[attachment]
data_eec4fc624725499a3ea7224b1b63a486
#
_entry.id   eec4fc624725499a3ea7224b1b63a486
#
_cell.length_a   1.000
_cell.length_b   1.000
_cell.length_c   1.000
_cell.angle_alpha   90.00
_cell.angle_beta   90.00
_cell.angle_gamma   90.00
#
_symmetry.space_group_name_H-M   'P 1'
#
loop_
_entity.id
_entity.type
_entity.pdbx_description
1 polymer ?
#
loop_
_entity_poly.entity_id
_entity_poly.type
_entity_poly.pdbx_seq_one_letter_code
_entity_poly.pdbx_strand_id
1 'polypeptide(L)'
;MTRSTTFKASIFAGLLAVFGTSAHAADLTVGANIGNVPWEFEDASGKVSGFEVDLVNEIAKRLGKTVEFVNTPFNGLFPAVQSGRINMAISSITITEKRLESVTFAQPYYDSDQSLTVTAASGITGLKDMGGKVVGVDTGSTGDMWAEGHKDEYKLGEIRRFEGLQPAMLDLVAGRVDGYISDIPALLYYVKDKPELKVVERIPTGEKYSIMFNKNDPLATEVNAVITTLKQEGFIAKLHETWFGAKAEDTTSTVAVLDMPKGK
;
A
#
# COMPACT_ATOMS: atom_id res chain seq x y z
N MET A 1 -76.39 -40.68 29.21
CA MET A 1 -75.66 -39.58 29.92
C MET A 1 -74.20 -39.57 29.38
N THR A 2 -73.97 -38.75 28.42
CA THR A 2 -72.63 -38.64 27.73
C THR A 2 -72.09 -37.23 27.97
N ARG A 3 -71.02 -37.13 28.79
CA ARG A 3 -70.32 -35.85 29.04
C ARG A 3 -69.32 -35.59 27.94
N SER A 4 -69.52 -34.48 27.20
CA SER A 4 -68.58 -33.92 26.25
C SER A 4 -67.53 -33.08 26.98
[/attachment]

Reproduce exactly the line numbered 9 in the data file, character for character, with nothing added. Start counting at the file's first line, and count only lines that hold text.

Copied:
_cell.angle_beta   90.00